>The soul is the form of the body and gains new functions in higher perfection of essence.
          The soul is the form of the body and has more functions the higher the perfection of its essence is (human>animal>plant).

          So what exactly is the issue then? The soul just seems to be something other than the mind, the structure of living bodies. It seems to be something completely orthogonal to the mind-body problem.

          • 3 weeks ago
            Anonymous

            Well the soul is the (more or less perfect) essence or form of living organisms. Sensitive mind is basically a feature of the animal-level soul and the sensitive+rational minds are a set of features of the human-level soul. They can't be separated from the body or conceived as an abstract unity like the cartesian res cogitans (the modern notion of mind as distinct from matter which contains all thoughts and mental abilities) because the soul of which those minds are the features is the form of the body. Here the form means the formal cause which is typically understood as either a motion/activity (like sensation, or reason) of the body or its shape which give it its unity.

          • 3 weeks ago
            Anonymous

            >They can't be separated from the body or conceived as an abstract unity like the cartesian res cogitans
            But aren't they recognized through the perception of sensible forms in a way that makes their perception separate from the object that is perceived?

          • 3 weeks ago
            Anonymous

            Well I'm not familiar enough with Aristotle's psychology to be certain, but I'd say it might be that the sensible or intelligible forms are not precisely the same as the actual form of the perceived/intellected object though they are related and similar enough to be suitable for perception/understanding. These sensible/intelligible forms CAN be separated from the actual perceived/intellected object though they are probably linked with some form of material substrate within the mind of the perceiver/thinker. They are abstracted from the object's forms during sense-perception and transformed through thinking.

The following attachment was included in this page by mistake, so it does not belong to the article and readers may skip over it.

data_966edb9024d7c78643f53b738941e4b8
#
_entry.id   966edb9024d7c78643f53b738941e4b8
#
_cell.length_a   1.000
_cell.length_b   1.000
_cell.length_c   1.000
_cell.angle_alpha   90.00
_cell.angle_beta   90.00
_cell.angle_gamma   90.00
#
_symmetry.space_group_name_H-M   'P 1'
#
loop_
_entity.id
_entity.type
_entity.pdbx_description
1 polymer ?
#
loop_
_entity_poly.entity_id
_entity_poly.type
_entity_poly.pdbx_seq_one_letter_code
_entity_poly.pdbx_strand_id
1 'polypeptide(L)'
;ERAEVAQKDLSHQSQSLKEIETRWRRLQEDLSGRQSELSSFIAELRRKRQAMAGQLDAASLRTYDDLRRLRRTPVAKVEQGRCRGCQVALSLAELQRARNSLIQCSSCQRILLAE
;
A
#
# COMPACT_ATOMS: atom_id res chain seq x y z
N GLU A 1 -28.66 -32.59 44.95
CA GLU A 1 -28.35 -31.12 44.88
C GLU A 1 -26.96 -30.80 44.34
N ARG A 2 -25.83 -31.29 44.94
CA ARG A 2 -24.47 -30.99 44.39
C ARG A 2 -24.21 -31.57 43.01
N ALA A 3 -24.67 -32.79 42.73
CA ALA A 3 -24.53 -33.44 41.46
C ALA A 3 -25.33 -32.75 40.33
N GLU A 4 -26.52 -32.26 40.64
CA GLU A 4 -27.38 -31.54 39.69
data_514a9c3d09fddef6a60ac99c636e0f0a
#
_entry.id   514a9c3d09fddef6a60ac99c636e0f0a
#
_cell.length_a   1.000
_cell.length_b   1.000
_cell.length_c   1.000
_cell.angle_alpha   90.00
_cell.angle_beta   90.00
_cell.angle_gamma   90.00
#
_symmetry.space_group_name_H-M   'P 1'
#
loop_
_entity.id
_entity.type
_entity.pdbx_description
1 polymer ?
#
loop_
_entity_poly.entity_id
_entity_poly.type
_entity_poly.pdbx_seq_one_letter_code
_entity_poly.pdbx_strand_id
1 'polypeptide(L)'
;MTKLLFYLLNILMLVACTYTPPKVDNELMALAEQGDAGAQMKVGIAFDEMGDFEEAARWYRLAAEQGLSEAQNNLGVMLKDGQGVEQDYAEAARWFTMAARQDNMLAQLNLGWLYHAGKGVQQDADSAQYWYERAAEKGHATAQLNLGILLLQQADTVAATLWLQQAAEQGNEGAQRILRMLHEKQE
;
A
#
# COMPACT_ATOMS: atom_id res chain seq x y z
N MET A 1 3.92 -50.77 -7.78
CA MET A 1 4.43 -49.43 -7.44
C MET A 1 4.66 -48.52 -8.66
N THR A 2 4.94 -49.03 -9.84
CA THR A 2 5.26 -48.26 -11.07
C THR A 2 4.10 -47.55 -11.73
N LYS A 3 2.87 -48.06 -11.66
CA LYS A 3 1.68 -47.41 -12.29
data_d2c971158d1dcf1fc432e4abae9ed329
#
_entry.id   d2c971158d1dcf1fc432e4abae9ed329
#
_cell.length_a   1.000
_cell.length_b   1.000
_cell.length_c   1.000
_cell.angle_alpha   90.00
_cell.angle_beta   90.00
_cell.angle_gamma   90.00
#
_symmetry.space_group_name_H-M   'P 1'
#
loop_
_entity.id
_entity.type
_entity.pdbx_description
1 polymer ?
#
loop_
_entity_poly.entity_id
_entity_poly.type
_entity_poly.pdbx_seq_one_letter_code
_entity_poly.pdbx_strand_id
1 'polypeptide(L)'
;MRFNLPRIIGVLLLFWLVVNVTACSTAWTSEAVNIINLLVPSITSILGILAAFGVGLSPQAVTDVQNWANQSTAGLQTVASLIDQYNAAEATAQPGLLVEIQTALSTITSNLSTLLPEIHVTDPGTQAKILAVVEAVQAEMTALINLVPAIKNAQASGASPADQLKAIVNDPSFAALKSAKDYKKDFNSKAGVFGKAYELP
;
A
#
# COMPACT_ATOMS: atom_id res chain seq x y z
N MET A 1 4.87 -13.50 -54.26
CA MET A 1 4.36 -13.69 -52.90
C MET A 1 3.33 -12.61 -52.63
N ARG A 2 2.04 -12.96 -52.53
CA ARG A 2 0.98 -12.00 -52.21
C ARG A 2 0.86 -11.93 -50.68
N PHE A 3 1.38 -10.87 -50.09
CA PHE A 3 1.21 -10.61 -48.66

• 3 weeks ago
            Anonymous

            >but I'd say it might be that the sensible or intelligible forms are not precisely the same as the actual form of the perceived/intellected object though they are related and similar enough to be suitable for perception/understanding.
            From what I understand, the sensible forms are pre perception, intelligible forms are post perception, and you have things like the common sense taking all these disparate sensible forms from different sense objects and coordinating them into a unity during the process, marking the beginning of the intelligible form. I'm always reminded of a tendency for the ancients to believe that knowledge = likeness, so that to know the thing is to have the form of the thing in the mind (virtually of course).

            I think the way to bridge the gap is to not think so much of a body-mind, soul-mind-reason, etc., distinction at all and to instead recognize the Greeks seemed to think that the entire world was pervaded by a kind of either mental substance or amenable-to-mind substance.

            Still think the idea that Aristotle didn't think humans were special is a step too far though.

          • 3 weeks ago
            Anonymous

            >They can't be separated from the body or conceived as an abstract unity like the cartesian res cogitans (the modern notion of mind as distinct from matter which contains all thoughts and mental abilities) because the soul of which those minds are the features is the form of the body.
            It just makes it seem like Descartes was moronic in thinking that thoughts exist nowhere at all.

          • 3 weeks ago
            Anonymous

            Descarte believed thoughts existed in the mind, which he posited was immaterial by way of his clear and distinct/arguement from understanding. Another major reason, why not only Descarte, but Plato i would wager and many other philosophers are dualist despite never overcoming Elisabeth of Bohemia's simple counter argument believe in thought before existence is because essence precedes existence, and that locked in a room with no information Descarte believed one would come up with arithmetic knowledge without being given any sensory experience xddd.

Your email address will not be published. Required fields are marked *